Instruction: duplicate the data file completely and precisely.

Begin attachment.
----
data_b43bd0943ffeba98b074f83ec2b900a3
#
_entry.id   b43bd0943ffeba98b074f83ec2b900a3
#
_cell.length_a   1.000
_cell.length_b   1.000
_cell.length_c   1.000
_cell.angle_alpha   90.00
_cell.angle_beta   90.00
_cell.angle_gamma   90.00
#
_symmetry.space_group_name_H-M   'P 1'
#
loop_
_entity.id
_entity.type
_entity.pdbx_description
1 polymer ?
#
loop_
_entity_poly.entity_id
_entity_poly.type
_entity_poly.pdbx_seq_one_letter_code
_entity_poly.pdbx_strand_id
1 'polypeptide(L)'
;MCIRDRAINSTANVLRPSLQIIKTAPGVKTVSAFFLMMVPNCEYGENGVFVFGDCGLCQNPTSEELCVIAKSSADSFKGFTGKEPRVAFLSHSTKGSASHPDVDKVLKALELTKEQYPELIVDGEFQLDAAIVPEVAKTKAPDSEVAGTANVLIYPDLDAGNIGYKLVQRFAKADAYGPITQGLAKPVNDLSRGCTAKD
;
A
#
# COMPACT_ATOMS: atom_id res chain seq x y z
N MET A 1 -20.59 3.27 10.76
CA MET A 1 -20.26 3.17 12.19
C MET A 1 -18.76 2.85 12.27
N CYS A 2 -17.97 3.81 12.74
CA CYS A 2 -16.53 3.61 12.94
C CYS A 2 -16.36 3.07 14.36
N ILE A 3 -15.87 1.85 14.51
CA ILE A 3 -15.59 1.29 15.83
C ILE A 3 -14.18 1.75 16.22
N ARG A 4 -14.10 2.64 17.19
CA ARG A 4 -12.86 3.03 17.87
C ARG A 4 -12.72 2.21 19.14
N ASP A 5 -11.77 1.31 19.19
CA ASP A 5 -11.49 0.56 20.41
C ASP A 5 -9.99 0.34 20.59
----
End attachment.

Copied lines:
data_b43bd0943ffeba98b074f83ec2b900a3
#
_entry.id   b43bd0943ffeba98b074f83ec2b900a3
#
_cell.length_a   1.000
_cell.length_b   1.000
_cell.length_c   1.000
_cell.angle_alpha   90.00
_cell.angle_beta   90.00
_cell.angle_gamma   90.00
#
_symmetry.space_group_name_H-M   'P 1'
#
loop_
_entity.id
_entity.type
_entity.pdbx_description
1 polymer ?
#
loop_
_entity_poly.entity_id
_entity_poly.type
_entity_poly.pdbx_seq_one_letter_code
_entity_poly.pdbx_strand_id
1 'polypeptide(L)'
;MCIRDRAINSTANVLRPSLQIIKTAPGVKTVSAFFLMMVPNCEYGENGVFVFGDCGLCQNPTSEELCVIAKSSADSFKGFTGKEPRVAFLSHSTKGSASHPDVDKVLKALELTKEQYPELIVDGEFQLDAAIVPEVAKTKAPDSEVAGTANVLIYPDLDAGNIGYKLVQRFAKADAYGPITQGLAKPVNDLSRGCTAKD
;
A
#
# COMPACT_ATOMS: atom_id res chain seq x y z
N MET A 1 -20.59 3.27 10.76
CA MET A 1 -20.26 3.17 12.19
C MET A 1 -18.76 2.85 12.27
N CYS A 2 -17.97 3.81 12.74
CA CYS A 2 -16.53 3.61 12.94
C CYS A 2 -16.36 3.07 14.36
N ILE A 3 -15.87 1.85 14.51
CA ILE A 3 -15.59 1.29 15.83
C ILE A 3 -14.18 1.75 16.22
N ARG A 4 -14.10 2.64 17.19
CA ARG A 4 -12.86 3.03 17.87
C ARG A 4 -12.72 2.21 19.14
N ASP A 5 -11.77 1.31 19.19
CA ASP A 5 -11.49 0.56 20.41
C ASP A 5 -9.99 0.34 20.59